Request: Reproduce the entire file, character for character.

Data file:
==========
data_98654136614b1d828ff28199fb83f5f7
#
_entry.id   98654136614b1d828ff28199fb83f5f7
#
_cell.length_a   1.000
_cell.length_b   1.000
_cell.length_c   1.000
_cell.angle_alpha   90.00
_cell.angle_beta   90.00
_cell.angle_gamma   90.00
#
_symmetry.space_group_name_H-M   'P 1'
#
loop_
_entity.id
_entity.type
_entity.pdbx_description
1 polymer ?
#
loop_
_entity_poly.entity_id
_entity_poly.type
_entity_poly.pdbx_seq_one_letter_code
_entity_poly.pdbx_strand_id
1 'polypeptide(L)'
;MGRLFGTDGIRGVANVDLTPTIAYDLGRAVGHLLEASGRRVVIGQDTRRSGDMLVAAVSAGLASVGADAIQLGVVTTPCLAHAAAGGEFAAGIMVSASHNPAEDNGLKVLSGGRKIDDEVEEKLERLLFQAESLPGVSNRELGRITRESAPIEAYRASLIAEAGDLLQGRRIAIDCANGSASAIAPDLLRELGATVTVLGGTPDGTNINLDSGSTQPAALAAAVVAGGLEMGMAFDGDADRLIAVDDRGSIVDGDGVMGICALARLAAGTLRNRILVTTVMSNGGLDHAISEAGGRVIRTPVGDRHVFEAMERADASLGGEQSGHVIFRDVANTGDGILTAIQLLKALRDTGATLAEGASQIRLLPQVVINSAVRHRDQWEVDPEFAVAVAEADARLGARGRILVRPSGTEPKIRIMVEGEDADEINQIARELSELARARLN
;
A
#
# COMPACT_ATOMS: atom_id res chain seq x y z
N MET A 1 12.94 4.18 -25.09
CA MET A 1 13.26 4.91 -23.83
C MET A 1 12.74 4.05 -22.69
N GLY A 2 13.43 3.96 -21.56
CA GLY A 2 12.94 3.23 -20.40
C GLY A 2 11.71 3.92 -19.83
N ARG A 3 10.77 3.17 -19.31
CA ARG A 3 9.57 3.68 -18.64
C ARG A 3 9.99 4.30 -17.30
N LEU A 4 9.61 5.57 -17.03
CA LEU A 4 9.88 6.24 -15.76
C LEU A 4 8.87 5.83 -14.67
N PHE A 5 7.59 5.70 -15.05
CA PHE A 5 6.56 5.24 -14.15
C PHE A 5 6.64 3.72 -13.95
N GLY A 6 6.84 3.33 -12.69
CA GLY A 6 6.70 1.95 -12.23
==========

data_98654136614b1d828ff28199fb83f5f7
#
_entry.id   98654136614b1d828ff28199fb83f5f7
#
_cell.length_a   1.000
_cell.length_b   1.000
_cell.length_c   1.000
_cell.angle_alpha   90.00
_cell.angle_beta   90.00
_cell.angle_gamma   90.00
#
_symmetry.space_group_name_H-M   'P 1'
#
loop_
_entity.id
_entity.type
_entity.pdbx_description
1 polymer ?
#
loop_
_entity_poly.entity_id
_entity_poly.type
_entity_poly.pdbx_seq_one_letter_code
_entity_poly.pdbx_strand_id
1 'polypeptide(L)'
;MGRLFGTDGIRGVANVDLTPTIAYDLGRAVGHLLEASGRRVVIGQDTRRSGDMLVAAVSAGLASVGADAIQLGVVTTPCLAHAAAGGEFAAGIMVSASHNPAEDNGLKVLSGGRKIDDEVEEKLERLLFQAESLPGVSNRELGRITRESAPIEAYRASLIAEAGDLLQGRRIAIDCANGSASAIAPDLLRELGATVTVLGGTPDGTNINLDSGSTQPAALAAAVVAGGLEMGMAFDGDADRLIAVDDRGSIVDGDGVMGICALARLAAGTLRNRILVTTVMSNGGLDHAISEAGGRVIRTPVGDRHVFEAMERADASLGGEQSGHVIFRDVANTGDGILTAIQLLKALRDTGATLAEGASQIRLLPQVVINSAVRHRDQWEVDPEFAVAVAEADARLGARGRILVRPSGTEPKIRIMVEGEDADEINQIARELSELARARLN
;
A
#
# COMPACT_ATOMS: atom_id res chain seq x y z
N MET A 1 12.94 4.18 -25.09
CA MET A 1 13.26 4.91 -23.83
C MET A 1 12.74 4.05 -22.69
N GLY A 2 13.43 3.96 -21.56
CA GLY A 2 12.94 3.23 -20.40
C GLY A 2 11.71 3.92 -19.83
N ARG A 3 10.77 3.17 -19.31
CA ARG A 3 9.57 3.68 -18.64
C ARG A 3 9.99 4.30 -17.30
N LEU A 4 9.61 5.57 -17.03
CA LEU A 4 9.88 6.24 -15.76
C LEU A 4 8.87 5.83 -14.67
N PHE A 5 7.59 5.70 -15.05
CA PHE A 5 6.56 5.24 -14.15
C PHE A 5 6.64 3.72 -13.95
N GLY A 6 6.84 3.33 -12.69
CA GLY A 6 6.70 1.95 -12.23